CROI 2012Getting rid of acute hepatitis C virus (HCV) infection once—whether it is cleared by strong immune response during the initial months of infection or cured with treatment — does not protect HIV-positive men who have sex with men (MSM) against reinfection with the virus, according to new data presented on Tuesday, March 6, at the 19th Conference on Retroviruses and Opportunistic Infections in Seattle.

The German analysis, conducted by Patrick Ingiliz, MD, of the Medical Center for Infectious Diseases in Berlin and his colleagues, evaluated the medical records of 45 MSMs living with HIV, all of whom were diagnosed with acute HCV infection at least twice between 2001 and 2011.

HCV reinfection was defined as having a detectable hepatitis C viral load after either clearing the virus via a strong immune response (an outcome known as spontaneous viral clearance) or after being cured by HCV treatment (a sustained virological response, or SVR) and being found to have a different HCV genotype or clade.

Of the 45 men, seven had three episodes of acute HCV and one person had four episodes of acute HCV. All of the men followed in this study were white and averaged 38 years of age. At the time of their initial acute HCV diagnosis, 30 (67 percent) were on antiretroviral (ARV) therapy, 70 percent of whom had undetectable HIV viral loads.

HCV treatment is more likely to work if it is given during the acute infection period—within six months of acquiring HCV.

Five of the 45 men spontaneously cleared their first HCV infection. The other 40 were cured with HCV treatment started during acute infection.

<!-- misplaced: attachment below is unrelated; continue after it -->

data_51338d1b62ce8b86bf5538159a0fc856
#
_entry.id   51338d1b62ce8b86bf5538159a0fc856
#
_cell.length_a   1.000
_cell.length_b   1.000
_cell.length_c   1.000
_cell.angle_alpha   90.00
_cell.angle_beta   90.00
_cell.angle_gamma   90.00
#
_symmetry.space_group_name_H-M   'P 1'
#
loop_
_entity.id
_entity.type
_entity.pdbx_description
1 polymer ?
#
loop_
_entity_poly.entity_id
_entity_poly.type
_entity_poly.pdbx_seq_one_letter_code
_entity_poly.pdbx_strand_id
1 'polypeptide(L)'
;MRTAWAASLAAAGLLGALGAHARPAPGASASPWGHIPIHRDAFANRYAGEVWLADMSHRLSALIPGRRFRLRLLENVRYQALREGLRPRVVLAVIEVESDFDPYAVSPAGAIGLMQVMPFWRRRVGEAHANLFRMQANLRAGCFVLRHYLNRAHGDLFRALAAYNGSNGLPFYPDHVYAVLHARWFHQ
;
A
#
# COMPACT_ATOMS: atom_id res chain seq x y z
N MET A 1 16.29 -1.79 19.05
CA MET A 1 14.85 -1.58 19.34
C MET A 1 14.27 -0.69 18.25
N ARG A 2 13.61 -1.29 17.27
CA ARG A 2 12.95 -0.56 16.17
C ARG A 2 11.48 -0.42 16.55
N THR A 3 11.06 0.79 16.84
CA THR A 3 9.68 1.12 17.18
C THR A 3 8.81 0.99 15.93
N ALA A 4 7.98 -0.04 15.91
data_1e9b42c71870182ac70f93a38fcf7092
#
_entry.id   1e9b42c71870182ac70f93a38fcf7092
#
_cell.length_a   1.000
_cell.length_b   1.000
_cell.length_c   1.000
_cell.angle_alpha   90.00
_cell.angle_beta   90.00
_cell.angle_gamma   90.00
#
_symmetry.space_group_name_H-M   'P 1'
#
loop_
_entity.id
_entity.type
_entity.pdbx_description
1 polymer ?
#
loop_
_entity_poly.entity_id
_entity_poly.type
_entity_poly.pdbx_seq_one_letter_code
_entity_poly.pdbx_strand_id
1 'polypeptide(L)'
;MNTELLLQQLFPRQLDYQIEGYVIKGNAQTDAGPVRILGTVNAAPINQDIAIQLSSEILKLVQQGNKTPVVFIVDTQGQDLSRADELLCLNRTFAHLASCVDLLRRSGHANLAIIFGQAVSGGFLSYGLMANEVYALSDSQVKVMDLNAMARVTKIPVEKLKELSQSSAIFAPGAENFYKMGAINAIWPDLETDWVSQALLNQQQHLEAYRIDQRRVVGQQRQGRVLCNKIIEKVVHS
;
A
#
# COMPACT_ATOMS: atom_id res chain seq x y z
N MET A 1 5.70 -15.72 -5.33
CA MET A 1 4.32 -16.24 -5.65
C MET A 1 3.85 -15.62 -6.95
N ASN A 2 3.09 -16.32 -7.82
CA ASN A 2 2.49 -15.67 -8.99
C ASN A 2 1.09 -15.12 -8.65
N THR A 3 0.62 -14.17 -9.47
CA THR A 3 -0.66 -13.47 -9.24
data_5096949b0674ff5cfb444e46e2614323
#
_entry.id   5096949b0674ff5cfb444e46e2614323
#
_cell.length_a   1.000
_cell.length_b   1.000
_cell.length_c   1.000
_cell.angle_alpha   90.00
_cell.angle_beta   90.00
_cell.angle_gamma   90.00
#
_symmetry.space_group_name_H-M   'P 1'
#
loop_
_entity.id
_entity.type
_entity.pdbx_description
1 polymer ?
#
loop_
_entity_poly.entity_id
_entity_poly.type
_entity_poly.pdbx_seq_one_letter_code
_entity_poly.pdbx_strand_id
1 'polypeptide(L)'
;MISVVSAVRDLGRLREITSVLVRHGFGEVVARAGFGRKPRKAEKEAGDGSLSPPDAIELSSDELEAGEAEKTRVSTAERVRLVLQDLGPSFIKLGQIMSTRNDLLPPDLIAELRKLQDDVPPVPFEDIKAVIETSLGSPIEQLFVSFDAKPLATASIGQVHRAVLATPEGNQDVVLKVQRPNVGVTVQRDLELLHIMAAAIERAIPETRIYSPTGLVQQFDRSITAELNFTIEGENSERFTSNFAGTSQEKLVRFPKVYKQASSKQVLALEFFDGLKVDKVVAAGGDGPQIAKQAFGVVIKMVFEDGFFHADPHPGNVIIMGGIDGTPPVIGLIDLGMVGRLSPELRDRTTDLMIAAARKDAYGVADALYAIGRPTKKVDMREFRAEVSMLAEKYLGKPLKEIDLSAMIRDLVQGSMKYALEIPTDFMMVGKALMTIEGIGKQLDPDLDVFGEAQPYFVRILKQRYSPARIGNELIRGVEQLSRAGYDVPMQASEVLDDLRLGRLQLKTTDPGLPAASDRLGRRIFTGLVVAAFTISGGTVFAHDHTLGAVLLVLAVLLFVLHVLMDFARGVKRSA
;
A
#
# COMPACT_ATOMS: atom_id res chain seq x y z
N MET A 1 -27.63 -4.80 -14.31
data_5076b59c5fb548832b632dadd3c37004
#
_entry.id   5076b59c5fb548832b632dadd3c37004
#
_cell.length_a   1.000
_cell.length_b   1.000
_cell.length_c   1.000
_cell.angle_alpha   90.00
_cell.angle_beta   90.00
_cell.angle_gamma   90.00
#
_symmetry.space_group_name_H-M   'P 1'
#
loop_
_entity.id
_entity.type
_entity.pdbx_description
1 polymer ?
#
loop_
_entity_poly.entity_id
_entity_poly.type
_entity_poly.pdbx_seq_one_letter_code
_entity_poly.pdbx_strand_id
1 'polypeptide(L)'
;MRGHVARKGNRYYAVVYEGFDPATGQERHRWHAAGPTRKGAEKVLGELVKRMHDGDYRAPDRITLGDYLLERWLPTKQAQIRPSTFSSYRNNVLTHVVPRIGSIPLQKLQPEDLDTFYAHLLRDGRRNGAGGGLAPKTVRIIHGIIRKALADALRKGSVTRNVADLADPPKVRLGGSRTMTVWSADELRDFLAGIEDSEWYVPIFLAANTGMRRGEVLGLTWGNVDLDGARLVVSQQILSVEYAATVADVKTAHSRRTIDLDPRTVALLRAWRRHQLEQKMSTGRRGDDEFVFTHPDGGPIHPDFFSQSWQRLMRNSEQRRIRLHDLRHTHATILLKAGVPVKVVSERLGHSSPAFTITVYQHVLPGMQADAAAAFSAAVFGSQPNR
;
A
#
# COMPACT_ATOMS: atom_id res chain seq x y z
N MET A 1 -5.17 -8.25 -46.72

All 45 had a second episode of acute HCV. Of the 40 successfully treated men, four spontaneously cleared their second acute HCV infection and 36 were retreated. Results from 8 people were pending; 12 did not respond to treatment and 16 were cured.
Of these 16, 4 had a third episode of acute HCV; retreatment was successful for two of them.

Among the 5 men who spontaneously cleared their first HCV infection, three also cleared the second infection. The remaining two were treated and cured. Two of the five men who spontaneously cleared their first HCV infection had a third episode of acute HCV; one spontaneously cleared it and the other was successfully retreated. One of the men spontaneously cleared four acute HCV infections.

Spontaneous clearance was not associated with age, ARV therapy use, HCV genotype or the interval between HCV infections. However, IL-28B genotype and CD4 cell counts were linked with spontaneous clearance. “Patients with spontaneous clearance and IL28B CC genotype are more likely to clear a second infection, ” Ingiliz noted.

More than half—or 26 of 45—reinfections involved a different HCV genotype. “Reinfection can occur with the same and with a distinct genotype,” noted Ingiliz.

“Our data does not support the concept of HCV immune protection in HIV- coinfected individuals,” Ingiliz concluded. “Sexually transmitted HCV reinfection is not a rare condition in a high-risk MSM population and occurs after spontaneous clearance and SVR.”